Last week marked five years since we acquired the farm property (my husband, The Land Baron, doesn’t like to say we “bought the farm” because it sounds like someone died, like “kicked the bucket.”) That snowy January day, my oldest friend in the world and I packed up my minivan full of stuff for our new digs, even as I was still grappling with the realization that my man’s farm fantasy had become a reality.
In the ensuing five years, we’ve come a long way from Eva Gabor (“Darling I love you, but give me Park Avenue”) and Buddy Albert (“Keep Manhattan, just give me that countryside”). Well, sometimes anyway. How did I come to this transformation? I’ve come to appreciate things that make “farm livin’ the life for me.” Well, sometimes.
Farm living is a feast for the senses: sounds, sights and of course, smells. I’ve come to really love the sounds on our farm. No farm scene would be complete without that iconic sound of a rooster crowing early in the morning. You don’t hear that much in the ‘burbs, but out in the country it’s almost cliché. It feels like we’re on a the set for the musical, Oklahoma; “Ok, cue the rooster, and … action!” I often feel like Shirley Jones as Laurey. When I hear that rooster crow, I want to break into the song The Surrey With the Fringe on Top, “Chicks, and ducks and geese better scurry, when I take you out in a surrey …”
There’s nothing like hearing the distant lowing of a cow in the neighboring land on a still summer morning. I remember one time, my husband and I awoke laughing because the mooing outside was unusually loud. “That mooing is so loud, it sounds like it’s right outside. The wind must have shifted or something.” Nope. It was a herd of wayward calves that broke loose and were actually right outside our window, swarming around our house like baffled bees. The poor things were bumping into each other, mooing, crying out in confusion. “Hey! Where are we?! What the heck?” The Sheriff swiftly appeared and wrangled them back home. I’m sure it wasn’t as funny to him.
One of my favorite sounds comes in early spring. Before you would think that anything is coming alive, there’s the pronounced singing of peepers, or tree frogs. I’m not sure I had ever heard of them before, but peepers are definitely a thing out in the country.Their song, so bright and hopeful, sounds like something out of the bayou and is a harbinger of warmer days ahead.
And then there are the crickets. Nothing says late summer like the hum of crickets and cicadas in the night air. Listening to that staccato rhythm in the darkness will forever remind me of hot sticky nights on my family’s yearly summer vacations … of falling asleep to the crickets’ songs, my hot, sunburned face against the cool pillowcase.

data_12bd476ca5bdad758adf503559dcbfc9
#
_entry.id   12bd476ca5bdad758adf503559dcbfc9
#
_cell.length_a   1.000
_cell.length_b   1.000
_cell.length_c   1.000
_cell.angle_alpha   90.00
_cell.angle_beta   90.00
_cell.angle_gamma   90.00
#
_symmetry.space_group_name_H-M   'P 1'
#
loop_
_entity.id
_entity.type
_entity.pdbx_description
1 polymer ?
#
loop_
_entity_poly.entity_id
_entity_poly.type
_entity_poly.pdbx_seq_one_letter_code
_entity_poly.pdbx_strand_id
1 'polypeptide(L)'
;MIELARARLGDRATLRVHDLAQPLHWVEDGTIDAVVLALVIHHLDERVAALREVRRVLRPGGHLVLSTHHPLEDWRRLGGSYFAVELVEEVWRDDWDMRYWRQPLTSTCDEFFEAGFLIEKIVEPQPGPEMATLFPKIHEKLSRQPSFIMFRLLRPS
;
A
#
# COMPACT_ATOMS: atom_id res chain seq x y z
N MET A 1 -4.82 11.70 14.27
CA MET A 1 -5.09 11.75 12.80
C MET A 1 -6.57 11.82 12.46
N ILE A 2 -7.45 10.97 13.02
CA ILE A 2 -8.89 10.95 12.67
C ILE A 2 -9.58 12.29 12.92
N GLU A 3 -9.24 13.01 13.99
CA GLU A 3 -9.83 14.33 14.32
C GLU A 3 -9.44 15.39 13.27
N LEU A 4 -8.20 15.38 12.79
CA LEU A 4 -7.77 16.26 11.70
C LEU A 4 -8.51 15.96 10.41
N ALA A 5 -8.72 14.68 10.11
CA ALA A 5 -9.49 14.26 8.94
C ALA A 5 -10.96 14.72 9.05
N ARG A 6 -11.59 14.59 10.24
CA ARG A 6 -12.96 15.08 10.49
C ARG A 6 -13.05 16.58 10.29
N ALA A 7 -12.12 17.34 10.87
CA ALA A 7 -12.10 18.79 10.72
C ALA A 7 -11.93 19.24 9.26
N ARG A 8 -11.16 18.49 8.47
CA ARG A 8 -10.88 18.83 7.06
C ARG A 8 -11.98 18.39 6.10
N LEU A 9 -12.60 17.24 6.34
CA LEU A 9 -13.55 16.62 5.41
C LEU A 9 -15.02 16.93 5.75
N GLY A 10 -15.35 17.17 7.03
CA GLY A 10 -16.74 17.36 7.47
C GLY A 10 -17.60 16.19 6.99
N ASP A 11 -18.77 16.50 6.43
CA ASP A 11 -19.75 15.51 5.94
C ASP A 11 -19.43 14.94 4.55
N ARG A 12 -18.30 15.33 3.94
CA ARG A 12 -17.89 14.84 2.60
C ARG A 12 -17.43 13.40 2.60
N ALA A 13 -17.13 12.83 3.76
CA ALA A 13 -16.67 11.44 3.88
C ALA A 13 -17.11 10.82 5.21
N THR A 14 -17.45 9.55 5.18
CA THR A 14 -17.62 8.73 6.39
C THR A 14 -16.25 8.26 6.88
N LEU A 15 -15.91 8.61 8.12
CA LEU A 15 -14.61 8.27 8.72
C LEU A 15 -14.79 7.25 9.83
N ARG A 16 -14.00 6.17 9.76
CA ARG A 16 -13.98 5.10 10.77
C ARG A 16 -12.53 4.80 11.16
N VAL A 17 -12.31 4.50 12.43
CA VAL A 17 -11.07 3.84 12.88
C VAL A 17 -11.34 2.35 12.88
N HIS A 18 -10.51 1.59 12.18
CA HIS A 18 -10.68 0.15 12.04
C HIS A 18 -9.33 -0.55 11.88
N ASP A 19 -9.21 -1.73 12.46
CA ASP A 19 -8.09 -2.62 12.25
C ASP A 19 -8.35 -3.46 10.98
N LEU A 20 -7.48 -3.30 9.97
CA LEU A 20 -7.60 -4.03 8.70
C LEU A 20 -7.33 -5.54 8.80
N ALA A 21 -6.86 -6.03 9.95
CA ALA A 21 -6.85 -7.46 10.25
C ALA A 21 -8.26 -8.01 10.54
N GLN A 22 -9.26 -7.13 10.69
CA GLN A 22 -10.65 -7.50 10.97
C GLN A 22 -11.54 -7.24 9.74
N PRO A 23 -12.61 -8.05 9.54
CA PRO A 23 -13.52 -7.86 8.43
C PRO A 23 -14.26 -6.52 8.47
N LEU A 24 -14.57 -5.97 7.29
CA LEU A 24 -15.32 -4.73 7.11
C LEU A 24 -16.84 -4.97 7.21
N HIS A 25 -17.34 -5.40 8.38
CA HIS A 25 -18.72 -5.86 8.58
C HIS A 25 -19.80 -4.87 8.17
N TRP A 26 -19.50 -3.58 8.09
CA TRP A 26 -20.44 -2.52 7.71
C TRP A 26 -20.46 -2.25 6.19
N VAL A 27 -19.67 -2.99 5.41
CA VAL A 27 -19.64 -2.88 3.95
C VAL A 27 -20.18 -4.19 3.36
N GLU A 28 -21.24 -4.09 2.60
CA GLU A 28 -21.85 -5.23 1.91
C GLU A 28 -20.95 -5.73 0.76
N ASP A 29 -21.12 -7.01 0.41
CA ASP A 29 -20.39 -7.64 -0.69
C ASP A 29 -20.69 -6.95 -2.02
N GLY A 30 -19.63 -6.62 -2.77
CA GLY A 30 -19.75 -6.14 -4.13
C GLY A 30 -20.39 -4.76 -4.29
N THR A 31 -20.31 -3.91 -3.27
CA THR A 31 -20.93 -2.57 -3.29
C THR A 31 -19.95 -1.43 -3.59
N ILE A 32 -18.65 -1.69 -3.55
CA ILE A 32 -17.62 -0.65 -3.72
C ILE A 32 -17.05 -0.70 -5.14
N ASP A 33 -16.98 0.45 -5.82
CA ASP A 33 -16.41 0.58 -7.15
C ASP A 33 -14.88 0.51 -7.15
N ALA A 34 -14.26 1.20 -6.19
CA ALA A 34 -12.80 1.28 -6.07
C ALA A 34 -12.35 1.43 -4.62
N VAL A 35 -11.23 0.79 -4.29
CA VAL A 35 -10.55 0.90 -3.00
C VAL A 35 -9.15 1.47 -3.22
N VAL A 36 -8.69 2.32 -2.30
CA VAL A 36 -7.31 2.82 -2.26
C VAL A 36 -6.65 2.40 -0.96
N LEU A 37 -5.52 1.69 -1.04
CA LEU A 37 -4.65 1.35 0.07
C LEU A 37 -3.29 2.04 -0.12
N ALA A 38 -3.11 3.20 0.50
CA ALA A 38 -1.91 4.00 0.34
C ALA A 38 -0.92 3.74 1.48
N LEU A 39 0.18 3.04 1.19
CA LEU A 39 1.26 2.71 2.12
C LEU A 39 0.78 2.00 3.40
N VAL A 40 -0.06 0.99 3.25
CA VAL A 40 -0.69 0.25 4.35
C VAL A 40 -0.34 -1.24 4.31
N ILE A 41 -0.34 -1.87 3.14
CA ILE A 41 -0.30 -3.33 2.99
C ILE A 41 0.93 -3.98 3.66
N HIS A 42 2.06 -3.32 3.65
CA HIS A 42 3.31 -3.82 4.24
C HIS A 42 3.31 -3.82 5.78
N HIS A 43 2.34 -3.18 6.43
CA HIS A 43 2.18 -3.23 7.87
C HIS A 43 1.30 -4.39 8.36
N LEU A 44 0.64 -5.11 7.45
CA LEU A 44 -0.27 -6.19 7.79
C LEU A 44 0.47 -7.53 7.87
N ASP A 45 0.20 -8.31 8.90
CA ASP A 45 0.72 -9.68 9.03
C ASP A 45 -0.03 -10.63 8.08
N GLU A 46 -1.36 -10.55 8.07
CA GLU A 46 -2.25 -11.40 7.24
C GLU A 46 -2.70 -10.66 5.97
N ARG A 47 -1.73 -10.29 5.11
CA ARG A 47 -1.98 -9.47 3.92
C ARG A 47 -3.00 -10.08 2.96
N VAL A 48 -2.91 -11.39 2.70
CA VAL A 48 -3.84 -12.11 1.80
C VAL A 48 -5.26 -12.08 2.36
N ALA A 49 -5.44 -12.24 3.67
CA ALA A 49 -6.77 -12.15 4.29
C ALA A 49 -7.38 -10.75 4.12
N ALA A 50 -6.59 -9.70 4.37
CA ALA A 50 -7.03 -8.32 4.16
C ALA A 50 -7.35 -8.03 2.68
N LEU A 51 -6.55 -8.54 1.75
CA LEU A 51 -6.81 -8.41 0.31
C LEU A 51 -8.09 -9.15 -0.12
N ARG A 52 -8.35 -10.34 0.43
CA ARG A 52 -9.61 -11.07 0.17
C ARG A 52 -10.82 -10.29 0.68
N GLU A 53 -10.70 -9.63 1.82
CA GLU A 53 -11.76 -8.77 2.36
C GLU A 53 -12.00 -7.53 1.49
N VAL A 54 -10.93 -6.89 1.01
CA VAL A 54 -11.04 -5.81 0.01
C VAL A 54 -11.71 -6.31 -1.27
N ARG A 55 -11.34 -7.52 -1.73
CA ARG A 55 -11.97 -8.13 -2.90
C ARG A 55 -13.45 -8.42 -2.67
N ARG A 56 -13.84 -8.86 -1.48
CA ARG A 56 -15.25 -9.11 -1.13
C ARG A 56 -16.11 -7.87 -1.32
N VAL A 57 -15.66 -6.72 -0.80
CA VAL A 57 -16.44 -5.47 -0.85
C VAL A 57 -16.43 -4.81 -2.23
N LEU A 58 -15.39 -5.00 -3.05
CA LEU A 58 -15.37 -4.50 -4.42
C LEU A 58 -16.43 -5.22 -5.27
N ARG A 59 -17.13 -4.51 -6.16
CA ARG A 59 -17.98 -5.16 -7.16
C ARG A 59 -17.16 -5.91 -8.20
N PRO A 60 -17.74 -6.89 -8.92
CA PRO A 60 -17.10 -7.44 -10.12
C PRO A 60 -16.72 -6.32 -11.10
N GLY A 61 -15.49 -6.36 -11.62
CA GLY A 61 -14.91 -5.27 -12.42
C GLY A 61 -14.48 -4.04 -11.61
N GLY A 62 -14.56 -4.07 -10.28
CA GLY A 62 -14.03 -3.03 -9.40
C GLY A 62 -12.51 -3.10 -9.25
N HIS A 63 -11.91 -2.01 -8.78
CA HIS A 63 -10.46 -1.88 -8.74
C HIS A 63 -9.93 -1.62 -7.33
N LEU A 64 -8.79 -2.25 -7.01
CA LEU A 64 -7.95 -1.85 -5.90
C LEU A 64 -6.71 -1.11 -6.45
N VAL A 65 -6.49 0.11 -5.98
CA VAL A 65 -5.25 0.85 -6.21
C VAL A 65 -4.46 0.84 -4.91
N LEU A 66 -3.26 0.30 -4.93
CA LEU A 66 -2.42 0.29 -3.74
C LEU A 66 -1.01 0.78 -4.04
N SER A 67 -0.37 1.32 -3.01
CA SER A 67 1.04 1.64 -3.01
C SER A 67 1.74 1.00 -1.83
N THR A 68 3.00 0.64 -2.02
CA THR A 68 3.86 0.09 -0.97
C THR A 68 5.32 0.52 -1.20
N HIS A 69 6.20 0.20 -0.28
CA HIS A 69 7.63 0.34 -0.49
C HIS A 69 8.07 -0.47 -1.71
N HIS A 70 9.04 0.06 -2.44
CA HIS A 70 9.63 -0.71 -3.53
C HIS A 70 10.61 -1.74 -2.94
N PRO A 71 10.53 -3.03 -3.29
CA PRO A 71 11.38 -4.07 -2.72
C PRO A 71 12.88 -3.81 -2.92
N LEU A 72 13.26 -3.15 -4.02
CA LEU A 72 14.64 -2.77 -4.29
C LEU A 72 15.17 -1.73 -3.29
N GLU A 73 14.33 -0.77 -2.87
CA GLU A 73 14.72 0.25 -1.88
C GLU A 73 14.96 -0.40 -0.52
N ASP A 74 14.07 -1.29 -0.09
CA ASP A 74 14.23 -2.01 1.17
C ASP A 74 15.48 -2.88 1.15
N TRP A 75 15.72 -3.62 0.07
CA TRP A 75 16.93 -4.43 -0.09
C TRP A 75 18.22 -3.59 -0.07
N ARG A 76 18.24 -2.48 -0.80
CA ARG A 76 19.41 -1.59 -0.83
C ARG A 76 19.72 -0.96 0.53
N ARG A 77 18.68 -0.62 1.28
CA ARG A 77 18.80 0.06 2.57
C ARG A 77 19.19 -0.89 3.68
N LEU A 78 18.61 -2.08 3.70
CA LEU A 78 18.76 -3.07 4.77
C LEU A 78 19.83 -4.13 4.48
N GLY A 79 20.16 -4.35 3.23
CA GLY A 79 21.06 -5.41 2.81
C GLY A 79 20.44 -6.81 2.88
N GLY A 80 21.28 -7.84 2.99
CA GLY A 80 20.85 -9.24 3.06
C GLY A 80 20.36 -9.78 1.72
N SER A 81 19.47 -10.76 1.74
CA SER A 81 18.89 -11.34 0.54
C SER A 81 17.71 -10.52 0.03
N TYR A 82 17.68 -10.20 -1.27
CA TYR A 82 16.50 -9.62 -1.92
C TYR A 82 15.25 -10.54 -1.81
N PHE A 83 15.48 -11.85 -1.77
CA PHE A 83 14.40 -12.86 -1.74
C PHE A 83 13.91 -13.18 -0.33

The visuals of the last five years have been a treasure. One thing that sold me on the farm life early on is sunrise. I was never a “morning person,” but seeing the sunrise over the hills to the east – what we’ve since learned are the foothills to the Appalachian Mountain chain – is so beautiful it’s almost holy. Yellow and white streaks, breaking through the fog that forms in the valley every night, form silhouettes of the horses. It’s enough to get this lazy girl out of bed early.
In the evenings, far away from the light pollution of the cities, we’ve become enthusiastic stargazers. Though I have no idea what I’m looking at, I am still thrilled and awed by it all, especially shooting stars. They never get old. When I crane my head back and take in the night sky, I am transported to being a kid, lying on the grass, looking up at the stars and trying to figure out my place in the universe. “What will I be when I grow up? Do I matter? What does it all mean?” Still kind of doing that, actually. I’ve always been a sucker for fireflies, which are profuse out there, like little galaxies of stars but closer to Earth. Sure, we get fireflies in the ‘burbs, but a large expanse of land filled with tiny specks of darting, yellow lightening bugs is a pretty special gift.
Sights, sounds and oh, the smells of a working farm. Yep, there’s a lot of horse poop on our farm and, yep, it smells like it. It’s pungent. But honestly, I’ve come to appreciate that scent. It is natural, after all. Mind you, I’m not wearing any of this eau de manure behind my ears to the next cocktail party, but I do kind of like that aroma. In the barn, mixed with hay and straw, it takes on a slightly sweet note. It reminds me of horseback riding as a kid and the time when an old, tired horse was simply not having me on her back and tried to rub me off by scraping my chubby legs against the side of the barn. I guess she didn’t like my unique scent: HoHo’s and Cheetos mixed with a faint bouquet of urine from bedwetting. I guess I don’t blame her.
So, I’m five years into this farm adventure and I’m still straddling two different worlds. I’m here and I’m there. I’m Eva, I’m Eddie. I’m a little bit country, a little bit rock n’ roll. I’m a little bit Hollywood musical, as I hum the title song to Oklahoma on the porch, taking it all in: “Evr’y night my honey lamb and I, sit alone and talk and watch a hawk makin’ lazy circles in the sky.” Cue the music …